Money to repair culturally significant barns?
- an excerpt from Wisconsin Preservation News- Summer 2000

Recent newspaper and radio reports suggesting that there were grants available to repair historic barns led to a blizzard of phone calls and letters to the State Historical Society of Wisconsin. The question, "is there money to fix up my old barn?" is a good one. Unfortunately, the commercial media simplified the story.

The short answer is no and yes. And no and yes. There are no existing programs specifically designed to fund the repair of historic barns. However, there are several potential means of financial assistance available right now, and several additional means of assistance are in the process of development. It may make sense to make some critically needed repairs on your barn now, knowing that more assistance may be available shortly.

First there are tax credits. There is a federal historic preservation tax credits program that provides a credit of 20 percent of the cost of rehabilitating a historic property on your federal income taxes and a 5 percent credit on your state income taxes. This program applies to income producing properties, generally working farms. There is a state historic preservation tax credits program that provides a credit of 25 percent of the cost of rehabilitating a historic property on your state income taxes. This program applies to owner occupied residences and their significant outbuildings. Both of these programs are complex. (For details, call the Division of Historic Preservation at 608/264-6500 or e-mail to request the green information sheet titled, "Wisconsin Historic Preservation Tax Credits.")

Both of these programs are limited to properties meeting the criteria for listing on the national and state registers of historic places. To meet the criteria for listing, the properties must be architecturally distinctive such as a round barn or large stone barn, or be an exceptionally preserved example of a common farm type such as a dairy farm with nearly every outbuilding intact, or be historically important such as the first farm to employ contour plowing, or have an architecturally important farmhouse. These are hard criteria to meet and only a few farmsteads and their barns meet them.

Improved tax credits. Preservation leaders are discussing a proposed package of improved tax credits, increasing the tax credits for homeowners and businesses, making it more accessible to small main street business and creating a new tax credits for a broader range of barns described as culturally significant barns. These barns are those traditional wood and masonry barns with much of their original character. As conceived there could be a 30 percent credit on a minimum investment of $10,000. An improved tax credits program is going to become law only with a broad coalition of preservation advocates behind it.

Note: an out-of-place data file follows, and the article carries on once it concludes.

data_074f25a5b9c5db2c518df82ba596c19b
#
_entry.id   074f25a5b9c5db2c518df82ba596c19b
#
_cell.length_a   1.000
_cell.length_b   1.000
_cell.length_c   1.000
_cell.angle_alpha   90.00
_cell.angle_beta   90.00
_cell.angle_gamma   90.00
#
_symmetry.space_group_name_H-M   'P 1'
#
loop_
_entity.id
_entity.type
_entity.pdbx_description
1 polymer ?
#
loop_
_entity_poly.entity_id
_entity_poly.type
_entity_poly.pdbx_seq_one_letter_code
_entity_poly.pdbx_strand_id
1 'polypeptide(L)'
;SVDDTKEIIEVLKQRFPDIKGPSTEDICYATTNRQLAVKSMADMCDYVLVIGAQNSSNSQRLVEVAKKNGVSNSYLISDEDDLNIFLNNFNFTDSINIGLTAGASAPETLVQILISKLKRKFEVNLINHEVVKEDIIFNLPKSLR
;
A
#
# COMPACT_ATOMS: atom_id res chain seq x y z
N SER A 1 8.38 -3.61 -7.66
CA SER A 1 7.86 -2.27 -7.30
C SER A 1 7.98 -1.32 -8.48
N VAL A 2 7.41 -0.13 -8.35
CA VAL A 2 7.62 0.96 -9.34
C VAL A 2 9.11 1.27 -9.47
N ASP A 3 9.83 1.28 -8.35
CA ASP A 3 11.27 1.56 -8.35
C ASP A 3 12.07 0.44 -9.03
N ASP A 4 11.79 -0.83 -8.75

Heritage Trust program. Governor Thompson vetoed the proposed $20 million Wisconsin Heritage Trust Program for the second time, on the advice of his lawyers who believed that it was not constitutional. However, all was not lost. Far from it. Preservation advocates around the state wrote hundreds of letters and the issue is on his desk. Governor Thompson is expected include a revised Heritage Trust program in his next budget, to be introduced in the legislature in January 2001. State funds in the Heritage Trust program would be limited to properties owned by non-profits and governments. This would assist barns such as those owned by museums and the great barns on county fair grounds. Additionally, in time, barns owned by private persons could benefit from the private funds added to an endowed permanent trust fund.

CARA, the Conservation and Reinvestment Act, is advancing. It has passed the U.S. House of Representatives and awaits action in the U.S. Senate. This bill would greatly increase the appropriation of funds generated by off-shore oil leases to preserve the nation's natural and historic resources. If supported by Senators Kohl and Feingold and their colleagues, this bill could allow the State Historical Society to create a much larger historic preservation grant program. How this bill could assist barns awaits final wording of the law and how the program is developed in Wisconsin.

Barns N.O.W! (Network of Wisconsin), our state's new membership and preservation advocacy group is proposing a grant-making foundation, modeled on a foundation for barn preservation in Iowa which has drawn significant contributions from around the country.

Regardless, stabilize your barn. Water is generally the greatest threat. If you can't afford a new roof now, consider patching the existing roof to protect the structure. Walk around the building during a heavy rain. If water is collecting by the barn, possibly a couple hours work with equipment would allow you to direct the water away from the building. If there are structural problems, it is possible that only a few days work by a skilled contractor could strengthen it to last many more years.

If all the phone calls and filled-to-capacity barn preservation workshops are any indication, many people may soon see an old barn, not as a liability, but as adding value to a property. And there may be more assistance in helping them preserve their barns. The challenge is, will your barn, or the barn you pass daily, be among those left standing in the Wisconsin landscape.

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